Enslaved people from Asia in Mexican merchant networks
An online interactive lecture by Norah Gharala, IIAS Research Fellow and an Assistant Professor in the Department of History at the University of Houston in Texas, USA.
This lecture will take place from 11:00 - 12:00 a.m. Amsterdam Time (Central European Summer Time, CEST).
“Bring an Indian from Calicut”, to serve as an interpreter, was the advice of the conquistador Hernando Cortés to the captain of an expedition to Indonesia from Mexico in 1527. People from Asia and Indian Ocean Africa held prominent positions in the merchant networks and households of Mexico City, even though they were enslaved. Their work made possible the celebrated transpacific galleon trade. This talk uses probate records to explain the kinds of tasks people from the Indo-Pacific undertook in Manila and Mexico. Such individuals handled sizeable amounts of cash, silks, and spices in the service of merchants and their families, leading to complex entanglements between enslavers and enslaved.
Although some Asians went freely to New Spain, many thousands more were sold into slavery in Manila and then Acapulco in the sixteenth and seventeenth centuries. Religious trials in Mexico and the Philippines provide rich details about this population. But these extraordinary documents did not always reveal the everyday lives of the people under scrutiny. Civil records are just as important for understanding how enslaved people lived in Mexico. Lawsuits and probate records yield valuable information about the occupations, networks, and families of people identified with Asia in New Spain.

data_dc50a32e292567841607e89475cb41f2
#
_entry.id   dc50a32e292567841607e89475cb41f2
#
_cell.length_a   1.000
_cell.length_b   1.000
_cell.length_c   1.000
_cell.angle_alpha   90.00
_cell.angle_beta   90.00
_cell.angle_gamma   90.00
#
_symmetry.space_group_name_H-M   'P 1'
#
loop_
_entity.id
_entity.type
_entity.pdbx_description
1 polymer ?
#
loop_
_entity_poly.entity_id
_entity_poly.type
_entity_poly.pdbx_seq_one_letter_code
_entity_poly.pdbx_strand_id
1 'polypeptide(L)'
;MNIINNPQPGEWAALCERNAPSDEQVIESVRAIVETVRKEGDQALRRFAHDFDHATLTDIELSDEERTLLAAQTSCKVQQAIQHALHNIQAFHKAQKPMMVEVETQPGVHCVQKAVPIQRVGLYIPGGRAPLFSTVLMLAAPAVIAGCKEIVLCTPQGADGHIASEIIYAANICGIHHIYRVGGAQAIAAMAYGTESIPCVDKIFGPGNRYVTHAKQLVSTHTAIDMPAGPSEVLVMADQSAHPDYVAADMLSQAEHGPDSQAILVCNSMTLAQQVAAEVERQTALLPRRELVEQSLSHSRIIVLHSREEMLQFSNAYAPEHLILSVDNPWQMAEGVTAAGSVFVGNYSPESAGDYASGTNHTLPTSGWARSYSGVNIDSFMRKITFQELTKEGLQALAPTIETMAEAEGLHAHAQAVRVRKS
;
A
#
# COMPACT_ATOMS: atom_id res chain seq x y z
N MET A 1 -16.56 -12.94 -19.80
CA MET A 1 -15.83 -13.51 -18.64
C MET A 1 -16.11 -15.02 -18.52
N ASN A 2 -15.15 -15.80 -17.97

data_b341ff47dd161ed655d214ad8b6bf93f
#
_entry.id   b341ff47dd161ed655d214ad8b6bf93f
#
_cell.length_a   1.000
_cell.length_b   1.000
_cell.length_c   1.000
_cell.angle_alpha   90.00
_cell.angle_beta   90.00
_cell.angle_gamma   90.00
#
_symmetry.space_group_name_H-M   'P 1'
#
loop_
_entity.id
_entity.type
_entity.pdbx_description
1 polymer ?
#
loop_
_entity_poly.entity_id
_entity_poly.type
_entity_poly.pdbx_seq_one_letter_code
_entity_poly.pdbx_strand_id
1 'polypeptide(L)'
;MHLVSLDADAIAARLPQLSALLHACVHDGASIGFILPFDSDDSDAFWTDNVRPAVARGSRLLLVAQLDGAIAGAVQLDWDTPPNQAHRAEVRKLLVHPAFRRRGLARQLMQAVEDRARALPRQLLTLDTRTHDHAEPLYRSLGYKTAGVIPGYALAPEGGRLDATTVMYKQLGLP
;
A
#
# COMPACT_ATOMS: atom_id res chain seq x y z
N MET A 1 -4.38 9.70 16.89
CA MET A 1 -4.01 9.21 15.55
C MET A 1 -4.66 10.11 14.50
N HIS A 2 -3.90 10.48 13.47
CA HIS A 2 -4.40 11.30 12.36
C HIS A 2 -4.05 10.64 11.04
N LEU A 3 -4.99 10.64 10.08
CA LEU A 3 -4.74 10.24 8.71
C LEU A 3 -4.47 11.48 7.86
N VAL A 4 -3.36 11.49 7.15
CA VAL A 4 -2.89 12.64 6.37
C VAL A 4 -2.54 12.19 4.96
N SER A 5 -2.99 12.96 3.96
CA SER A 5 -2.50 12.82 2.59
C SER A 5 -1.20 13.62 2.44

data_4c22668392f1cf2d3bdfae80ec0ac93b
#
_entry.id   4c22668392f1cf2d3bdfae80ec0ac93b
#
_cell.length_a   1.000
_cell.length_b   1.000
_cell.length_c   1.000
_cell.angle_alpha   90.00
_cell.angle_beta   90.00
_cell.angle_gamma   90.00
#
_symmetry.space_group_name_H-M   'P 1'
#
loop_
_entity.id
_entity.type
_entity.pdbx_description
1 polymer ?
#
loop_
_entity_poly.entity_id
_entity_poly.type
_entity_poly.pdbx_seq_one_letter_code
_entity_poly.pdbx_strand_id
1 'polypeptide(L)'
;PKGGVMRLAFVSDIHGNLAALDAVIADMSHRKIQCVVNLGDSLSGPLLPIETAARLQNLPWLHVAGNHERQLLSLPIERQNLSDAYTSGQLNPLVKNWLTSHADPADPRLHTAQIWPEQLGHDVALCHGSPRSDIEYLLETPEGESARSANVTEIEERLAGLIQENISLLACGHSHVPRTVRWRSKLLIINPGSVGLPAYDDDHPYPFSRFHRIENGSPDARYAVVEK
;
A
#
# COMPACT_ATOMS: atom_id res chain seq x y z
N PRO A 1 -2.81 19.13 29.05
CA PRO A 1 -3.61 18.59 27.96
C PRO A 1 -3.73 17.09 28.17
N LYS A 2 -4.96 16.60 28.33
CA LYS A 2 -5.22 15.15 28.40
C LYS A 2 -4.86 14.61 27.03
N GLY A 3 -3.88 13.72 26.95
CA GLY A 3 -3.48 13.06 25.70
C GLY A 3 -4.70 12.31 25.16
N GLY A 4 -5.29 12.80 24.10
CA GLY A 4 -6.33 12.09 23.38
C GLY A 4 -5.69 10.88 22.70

N. L. A. Gharala is an Assistant Professor in the Department of History at the University of Houston in Texas, USA, and holds a PhD from The Johns Hopkins University in Baltimore, USA. Professor Gharala has published peer-reviewed articles and a monograph, Taxing Blackness: Free Afromexican Tribute in Bourbon New Spain (University of Alabama Press, 2019). Building on these research interests in social and fiscal categories, Dr Gharala’s current work explores social difference and legal status using biographical methods and New Spain’s global connections. The project asks how people of East African origin experienced slavery and formulated ideas about freedom as they moved among the port cities of the early modern Iberian empires.
There will be time for questions after the talk.
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